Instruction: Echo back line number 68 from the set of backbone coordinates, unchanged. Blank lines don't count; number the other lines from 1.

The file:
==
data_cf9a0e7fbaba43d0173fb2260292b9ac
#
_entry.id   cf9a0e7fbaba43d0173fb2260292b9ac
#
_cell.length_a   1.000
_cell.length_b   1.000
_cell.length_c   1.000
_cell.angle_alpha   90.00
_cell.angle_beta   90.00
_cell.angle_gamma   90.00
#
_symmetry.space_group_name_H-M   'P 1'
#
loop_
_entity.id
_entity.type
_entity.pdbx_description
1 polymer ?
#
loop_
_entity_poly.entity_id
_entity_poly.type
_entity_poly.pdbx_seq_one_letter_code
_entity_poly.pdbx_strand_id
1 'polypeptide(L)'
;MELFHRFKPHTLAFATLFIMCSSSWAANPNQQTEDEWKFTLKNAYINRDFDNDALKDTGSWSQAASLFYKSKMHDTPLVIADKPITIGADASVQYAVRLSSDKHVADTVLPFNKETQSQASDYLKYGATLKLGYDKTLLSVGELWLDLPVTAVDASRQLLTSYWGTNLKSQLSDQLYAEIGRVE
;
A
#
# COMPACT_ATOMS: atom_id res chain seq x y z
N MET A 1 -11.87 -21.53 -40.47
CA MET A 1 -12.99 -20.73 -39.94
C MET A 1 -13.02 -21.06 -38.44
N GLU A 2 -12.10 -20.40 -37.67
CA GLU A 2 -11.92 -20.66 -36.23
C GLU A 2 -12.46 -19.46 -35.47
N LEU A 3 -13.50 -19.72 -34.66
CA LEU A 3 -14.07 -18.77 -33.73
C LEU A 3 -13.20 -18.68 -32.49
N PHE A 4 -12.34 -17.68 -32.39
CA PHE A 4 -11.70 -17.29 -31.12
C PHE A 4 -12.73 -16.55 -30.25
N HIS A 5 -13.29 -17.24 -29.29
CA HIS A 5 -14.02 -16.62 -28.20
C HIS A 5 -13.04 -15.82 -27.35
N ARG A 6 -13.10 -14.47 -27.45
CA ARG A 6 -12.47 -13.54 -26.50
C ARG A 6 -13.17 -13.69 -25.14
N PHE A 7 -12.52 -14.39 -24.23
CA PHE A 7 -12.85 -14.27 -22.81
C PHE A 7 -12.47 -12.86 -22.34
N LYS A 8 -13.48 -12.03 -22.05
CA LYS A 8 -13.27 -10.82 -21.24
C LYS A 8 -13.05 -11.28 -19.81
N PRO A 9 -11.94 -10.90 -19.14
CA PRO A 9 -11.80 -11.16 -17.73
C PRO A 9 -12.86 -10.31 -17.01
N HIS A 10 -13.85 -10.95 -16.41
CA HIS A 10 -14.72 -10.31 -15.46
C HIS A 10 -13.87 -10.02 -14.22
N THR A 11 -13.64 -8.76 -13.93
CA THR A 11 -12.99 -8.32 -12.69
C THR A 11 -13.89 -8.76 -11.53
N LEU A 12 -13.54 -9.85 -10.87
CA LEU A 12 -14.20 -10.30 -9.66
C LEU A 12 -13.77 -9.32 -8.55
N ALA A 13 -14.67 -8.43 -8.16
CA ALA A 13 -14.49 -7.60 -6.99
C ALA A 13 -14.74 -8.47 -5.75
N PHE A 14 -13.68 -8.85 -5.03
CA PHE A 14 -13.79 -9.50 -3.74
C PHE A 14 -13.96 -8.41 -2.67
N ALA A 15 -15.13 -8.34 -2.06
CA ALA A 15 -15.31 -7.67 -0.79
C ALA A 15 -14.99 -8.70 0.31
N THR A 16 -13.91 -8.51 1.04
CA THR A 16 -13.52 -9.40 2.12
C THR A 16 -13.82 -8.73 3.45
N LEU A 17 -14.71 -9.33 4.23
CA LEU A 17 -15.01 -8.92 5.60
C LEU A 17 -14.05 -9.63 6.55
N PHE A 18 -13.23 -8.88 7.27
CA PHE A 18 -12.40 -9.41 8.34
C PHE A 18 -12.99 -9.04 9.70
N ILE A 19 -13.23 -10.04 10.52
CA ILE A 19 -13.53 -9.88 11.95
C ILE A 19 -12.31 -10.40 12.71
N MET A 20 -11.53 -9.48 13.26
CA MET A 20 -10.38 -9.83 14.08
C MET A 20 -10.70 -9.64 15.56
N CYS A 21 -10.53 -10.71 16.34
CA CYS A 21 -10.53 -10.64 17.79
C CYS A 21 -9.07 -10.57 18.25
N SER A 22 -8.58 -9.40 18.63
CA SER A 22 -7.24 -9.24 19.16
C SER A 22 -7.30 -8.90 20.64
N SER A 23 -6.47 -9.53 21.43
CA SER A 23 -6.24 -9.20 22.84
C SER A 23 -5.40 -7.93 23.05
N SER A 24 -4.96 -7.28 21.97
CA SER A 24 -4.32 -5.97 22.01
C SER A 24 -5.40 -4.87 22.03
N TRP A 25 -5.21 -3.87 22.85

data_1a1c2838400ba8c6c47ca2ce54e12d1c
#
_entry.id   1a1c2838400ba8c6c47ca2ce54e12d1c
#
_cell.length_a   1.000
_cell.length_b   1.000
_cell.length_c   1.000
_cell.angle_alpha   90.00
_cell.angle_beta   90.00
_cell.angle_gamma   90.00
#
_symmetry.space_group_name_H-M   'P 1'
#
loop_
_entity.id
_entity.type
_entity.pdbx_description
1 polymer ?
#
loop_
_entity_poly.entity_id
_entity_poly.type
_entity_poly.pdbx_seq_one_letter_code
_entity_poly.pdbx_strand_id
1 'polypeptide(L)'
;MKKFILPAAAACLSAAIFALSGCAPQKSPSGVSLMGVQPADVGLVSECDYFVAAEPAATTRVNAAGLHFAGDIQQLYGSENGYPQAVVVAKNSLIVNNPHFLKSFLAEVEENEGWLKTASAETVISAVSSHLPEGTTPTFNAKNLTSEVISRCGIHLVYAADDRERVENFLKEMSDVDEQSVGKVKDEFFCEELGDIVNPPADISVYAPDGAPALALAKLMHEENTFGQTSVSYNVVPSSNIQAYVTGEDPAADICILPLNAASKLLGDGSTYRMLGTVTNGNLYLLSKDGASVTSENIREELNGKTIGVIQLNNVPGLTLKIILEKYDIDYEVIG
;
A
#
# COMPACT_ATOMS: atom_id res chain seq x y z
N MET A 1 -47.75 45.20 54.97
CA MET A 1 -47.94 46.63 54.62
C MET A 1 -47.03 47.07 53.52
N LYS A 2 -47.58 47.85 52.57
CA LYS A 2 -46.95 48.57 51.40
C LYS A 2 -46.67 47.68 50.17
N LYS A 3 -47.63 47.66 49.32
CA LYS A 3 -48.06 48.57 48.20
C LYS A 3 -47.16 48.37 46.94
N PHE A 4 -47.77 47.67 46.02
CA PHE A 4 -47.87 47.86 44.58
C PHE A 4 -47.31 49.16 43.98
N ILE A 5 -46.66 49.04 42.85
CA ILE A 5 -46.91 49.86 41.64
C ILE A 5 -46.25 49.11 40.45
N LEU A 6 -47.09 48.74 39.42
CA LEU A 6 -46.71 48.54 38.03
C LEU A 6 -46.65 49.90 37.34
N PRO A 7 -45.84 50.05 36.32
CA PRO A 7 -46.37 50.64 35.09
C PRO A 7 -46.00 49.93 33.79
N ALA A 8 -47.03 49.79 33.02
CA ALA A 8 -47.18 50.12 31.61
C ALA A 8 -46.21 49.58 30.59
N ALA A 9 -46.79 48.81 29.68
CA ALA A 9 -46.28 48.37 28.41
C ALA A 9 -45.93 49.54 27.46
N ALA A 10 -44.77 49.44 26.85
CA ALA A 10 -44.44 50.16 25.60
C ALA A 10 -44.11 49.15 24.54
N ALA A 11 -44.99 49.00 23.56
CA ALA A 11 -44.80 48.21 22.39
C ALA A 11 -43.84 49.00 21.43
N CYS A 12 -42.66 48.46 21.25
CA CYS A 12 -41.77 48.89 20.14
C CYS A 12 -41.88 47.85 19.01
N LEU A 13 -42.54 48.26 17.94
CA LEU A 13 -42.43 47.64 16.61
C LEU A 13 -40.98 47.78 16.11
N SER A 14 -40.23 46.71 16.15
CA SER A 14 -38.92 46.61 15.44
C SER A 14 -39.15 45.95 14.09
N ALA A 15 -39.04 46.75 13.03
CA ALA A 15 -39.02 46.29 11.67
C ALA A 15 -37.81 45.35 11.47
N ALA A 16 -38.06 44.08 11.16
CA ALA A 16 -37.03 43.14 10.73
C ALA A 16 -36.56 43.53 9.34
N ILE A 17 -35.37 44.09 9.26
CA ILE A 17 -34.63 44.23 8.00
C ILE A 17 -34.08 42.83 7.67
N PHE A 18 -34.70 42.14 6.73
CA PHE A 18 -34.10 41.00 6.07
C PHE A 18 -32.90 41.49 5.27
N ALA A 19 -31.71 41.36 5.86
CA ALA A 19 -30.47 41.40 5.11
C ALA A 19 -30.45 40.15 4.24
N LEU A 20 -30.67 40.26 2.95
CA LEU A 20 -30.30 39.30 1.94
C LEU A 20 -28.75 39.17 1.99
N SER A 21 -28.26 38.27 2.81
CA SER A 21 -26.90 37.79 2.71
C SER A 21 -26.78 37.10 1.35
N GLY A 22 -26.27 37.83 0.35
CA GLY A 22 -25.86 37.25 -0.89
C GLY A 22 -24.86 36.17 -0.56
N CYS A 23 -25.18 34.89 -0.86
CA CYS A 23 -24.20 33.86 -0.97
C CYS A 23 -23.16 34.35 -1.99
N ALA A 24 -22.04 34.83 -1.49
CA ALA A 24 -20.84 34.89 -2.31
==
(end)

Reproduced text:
CA ALA A 13 -14.49 -7.60 -6.99